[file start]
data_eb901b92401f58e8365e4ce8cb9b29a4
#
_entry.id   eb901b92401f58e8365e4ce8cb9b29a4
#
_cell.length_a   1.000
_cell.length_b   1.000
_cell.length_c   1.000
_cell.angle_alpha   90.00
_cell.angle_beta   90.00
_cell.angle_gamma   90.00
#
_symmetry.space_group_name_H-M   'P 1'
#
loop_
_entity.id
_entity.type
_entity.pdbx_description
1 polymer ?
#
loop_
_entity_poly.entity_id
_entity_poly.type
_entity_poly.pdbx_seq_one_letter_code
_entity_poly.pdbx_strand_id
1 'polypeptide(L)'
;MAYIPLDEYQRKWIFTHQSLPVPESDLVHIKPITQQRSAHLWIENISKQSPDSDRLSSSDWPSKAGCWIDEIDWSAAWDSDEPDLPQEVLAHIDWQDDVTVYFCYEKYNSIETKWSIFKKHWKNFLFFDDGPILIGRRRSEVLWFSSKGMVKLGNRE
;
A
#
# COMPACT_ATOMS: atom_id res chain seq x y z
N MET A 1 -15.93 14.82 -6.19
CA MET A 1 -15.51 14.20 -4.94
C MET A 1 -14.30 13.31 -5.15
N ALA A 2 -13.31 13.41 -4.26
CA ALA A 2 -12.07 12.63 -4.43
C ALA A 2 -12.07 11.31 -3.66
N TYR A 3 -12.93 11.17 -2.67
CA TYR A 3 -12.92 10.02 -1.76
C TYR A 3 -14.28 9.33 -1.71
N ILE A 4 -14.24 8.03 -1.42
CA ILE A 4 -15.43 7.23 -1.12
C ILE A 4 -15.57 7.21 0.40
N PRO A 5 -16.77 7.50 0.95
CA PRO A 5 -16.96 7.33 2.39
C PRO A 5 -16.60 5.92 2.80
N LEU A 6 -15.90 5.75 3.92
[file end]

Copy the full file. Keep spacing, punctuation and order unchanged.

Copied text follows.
data_eb901b92401f58e8365e4ce8cb9b29a4
#
_entry.id   eb901b92401f58e8365e4ce8cb9b29a4
#
_cell.length_a   1.000
_cell.length_b   1.000
_cell.length_c   1.000
_cell.angle_alpha   90.00
_cell.angle_beta   90.00
_cell.angle_gamma   90.00
#
_symmetry.space_group_name_H-M   'P 1'
#
loop_
_entity.id
_entity.type
_entity.pdbx_description
1 polymer ?
#
loop_
_entity_poly.entity_id
_entity_poly.type
_entity_poly.pdbx_seq_one_letter_code
_entity_poly.pdbx_strand_id
1 'polypeptide(L)'
;MAYIPLDEYQRKWIFTHQSLPVPESDLVHIKPITQQRSAHLWIENISKQSPDSDRLSSSDWPSKAGCWIDEIDWSAAWDSDEPDLPQEVLAHIDWQDDVTVYFCYEKYNSIETKWSIFKKHWKNFLFFDDGPILIGRRRSEVLWFSSKGMVKLGNRE
;
A
#
# COMPACT_ATOMS: atom_id res chain seq x y z
N MET A 1 -15.93 14.82 -6.19
CA MET A 1 -15.51 14.20 -4.94
C MET A 1 -14.30 13.31 -5.15
N ALA A 2 -13.31 13.41 -4.26
CA ALA A 2 -12.07 12.63 -4.43
C ALA A 2 -12.07 11.31 -3.66
N TYR A 3 -12.93 11.17 -2.67
CA TYR A 3 -12.92 10.02 -1.76
C TYR A 3 -14.28 9.33 -1.71
N ILE A 4 -14.24 8.03 -1.42
CA ILE A 4 -15.43 7.23 -1.12
C ILE A 4 -15.57 7.21 0.40
N PRO A 5 -16.77 7.50 0.95
CA PRO A 5 -16.96 7.33 2.39
C PRO A 5 -16.60 5.92 2.80
N LEU A 6 -15.90 5.75 3.92